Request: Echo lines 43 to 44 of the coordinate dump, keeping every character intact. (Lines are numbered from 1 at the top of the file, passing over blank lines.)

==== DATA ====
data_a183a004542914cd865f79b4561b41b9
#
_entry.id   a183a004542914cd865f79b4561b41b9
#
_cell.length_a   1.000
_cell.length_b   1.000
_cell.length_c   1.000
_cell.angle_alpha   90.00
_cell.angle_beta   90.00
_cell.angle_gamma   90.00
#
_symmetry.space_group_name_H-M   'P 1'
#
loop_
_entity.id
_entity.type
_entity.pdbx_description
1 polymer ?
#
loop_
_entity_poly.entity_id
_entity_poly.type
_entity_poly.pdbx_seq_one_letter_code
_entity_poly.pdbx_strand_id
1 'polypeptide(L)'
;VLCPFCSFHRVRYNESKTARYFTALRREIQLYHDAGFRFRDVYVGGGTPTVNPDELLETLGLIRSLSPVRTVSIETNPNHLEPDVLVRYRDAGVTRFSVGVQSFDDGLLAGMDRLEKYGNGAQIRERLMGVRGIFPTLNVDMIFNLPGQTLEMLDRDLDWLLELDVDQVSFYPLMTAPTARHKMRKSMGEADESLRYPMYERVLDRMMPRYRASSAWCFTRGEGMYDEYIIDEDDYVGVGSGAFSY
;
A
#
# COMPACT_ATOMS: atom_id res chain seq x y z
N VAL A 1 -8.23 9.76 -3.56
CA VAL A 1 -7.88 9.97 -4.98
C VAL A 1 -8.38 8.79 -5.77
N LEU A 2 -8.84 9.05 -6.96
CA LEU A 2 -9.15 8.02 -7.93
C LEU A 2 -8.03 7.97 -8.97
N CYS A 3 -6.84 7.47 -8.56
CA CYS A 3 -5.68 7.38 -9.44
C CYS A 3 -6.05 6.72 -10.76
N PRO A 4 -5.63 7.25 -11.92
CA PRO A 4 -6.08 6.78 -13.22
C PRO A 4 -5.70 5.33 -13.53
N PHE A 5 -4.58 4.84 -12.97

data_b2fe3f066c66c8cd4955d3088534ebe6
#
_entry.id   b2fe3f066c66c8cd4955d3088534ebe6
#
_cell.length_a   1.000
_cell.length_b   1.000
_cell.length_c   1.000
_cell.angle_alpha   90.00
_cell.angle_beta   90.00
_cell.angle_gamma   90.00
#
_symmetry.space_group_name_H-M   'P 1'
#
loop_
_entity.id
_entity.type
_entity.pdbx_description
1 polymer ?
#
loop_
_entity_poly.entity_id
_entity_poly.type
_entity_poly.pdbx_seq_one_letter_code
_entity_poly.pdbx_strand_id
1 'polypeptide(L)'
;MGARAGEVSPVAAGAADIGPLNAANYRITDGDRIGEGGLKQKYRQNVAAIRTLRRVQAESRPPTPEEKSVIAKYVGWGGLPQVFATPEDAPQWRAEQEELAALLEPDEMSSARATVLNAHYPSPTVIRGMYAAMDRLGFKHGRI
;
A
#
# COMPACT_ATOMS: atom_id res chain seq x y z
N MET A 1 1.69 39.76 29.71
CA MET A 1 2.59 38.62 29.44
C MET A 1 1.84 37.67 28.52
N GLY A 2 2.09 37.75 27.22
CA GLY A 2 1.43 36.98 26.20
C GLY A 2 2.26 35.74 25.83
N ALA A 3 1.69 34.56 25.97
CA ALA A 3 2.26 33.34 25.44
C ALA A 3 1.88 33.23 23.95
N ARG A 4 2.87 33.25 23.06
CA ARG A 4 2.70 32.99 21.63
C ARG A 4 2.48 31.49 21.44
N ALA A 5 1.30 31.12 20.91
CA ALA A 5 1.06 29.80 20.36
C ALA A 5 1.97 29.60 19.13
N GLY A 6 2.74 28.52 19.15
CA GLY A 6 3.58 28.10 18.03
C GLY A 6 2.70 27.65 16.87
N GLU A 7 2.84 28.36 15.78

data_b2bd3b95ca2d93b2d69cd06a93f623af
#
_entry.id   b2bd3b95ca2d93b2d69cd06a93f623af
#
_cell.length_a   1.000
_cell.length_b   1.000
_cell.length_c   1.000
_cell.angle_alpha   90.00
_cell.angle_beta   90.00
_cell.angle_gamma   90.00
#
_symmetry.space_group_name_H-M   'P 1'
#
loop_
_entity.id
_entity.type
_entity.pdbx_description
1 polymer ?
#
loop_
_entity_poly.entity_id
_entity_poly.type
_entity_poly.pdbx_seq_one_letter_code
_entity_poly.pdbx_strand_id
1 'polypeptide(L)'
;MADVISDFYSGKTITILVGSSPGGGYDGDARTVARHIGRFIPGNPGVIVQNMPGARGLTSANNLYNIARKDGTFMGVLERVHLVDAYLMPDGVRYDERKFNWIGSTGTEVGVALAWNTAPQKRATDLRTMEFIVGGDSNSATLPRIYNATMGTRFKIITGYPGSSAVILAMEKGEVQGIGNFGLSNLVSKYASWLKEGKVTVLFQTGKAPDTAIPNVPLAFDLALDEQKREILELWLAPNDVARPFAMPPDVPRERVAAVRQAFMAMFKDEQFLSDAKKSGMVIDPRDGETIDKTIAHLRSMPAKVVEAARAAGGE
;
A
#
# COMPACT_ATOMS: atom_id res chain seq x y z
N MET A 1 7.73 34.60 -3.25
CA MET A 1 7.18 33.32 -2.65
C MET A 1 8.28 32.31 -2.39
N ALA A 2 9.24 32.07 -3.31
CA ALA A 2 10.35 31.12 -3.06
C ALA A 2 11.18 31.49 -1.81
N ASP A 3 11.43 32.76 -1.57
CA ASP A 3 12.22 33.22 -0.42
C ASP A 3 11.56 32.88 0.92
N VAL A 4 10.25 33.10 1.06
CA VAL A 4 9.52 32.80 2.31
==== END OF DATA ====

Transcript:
N PHE A 5 -4.58 4.84 -12.97

data_b2fe3f066c66c8cd4955d3088534ebe6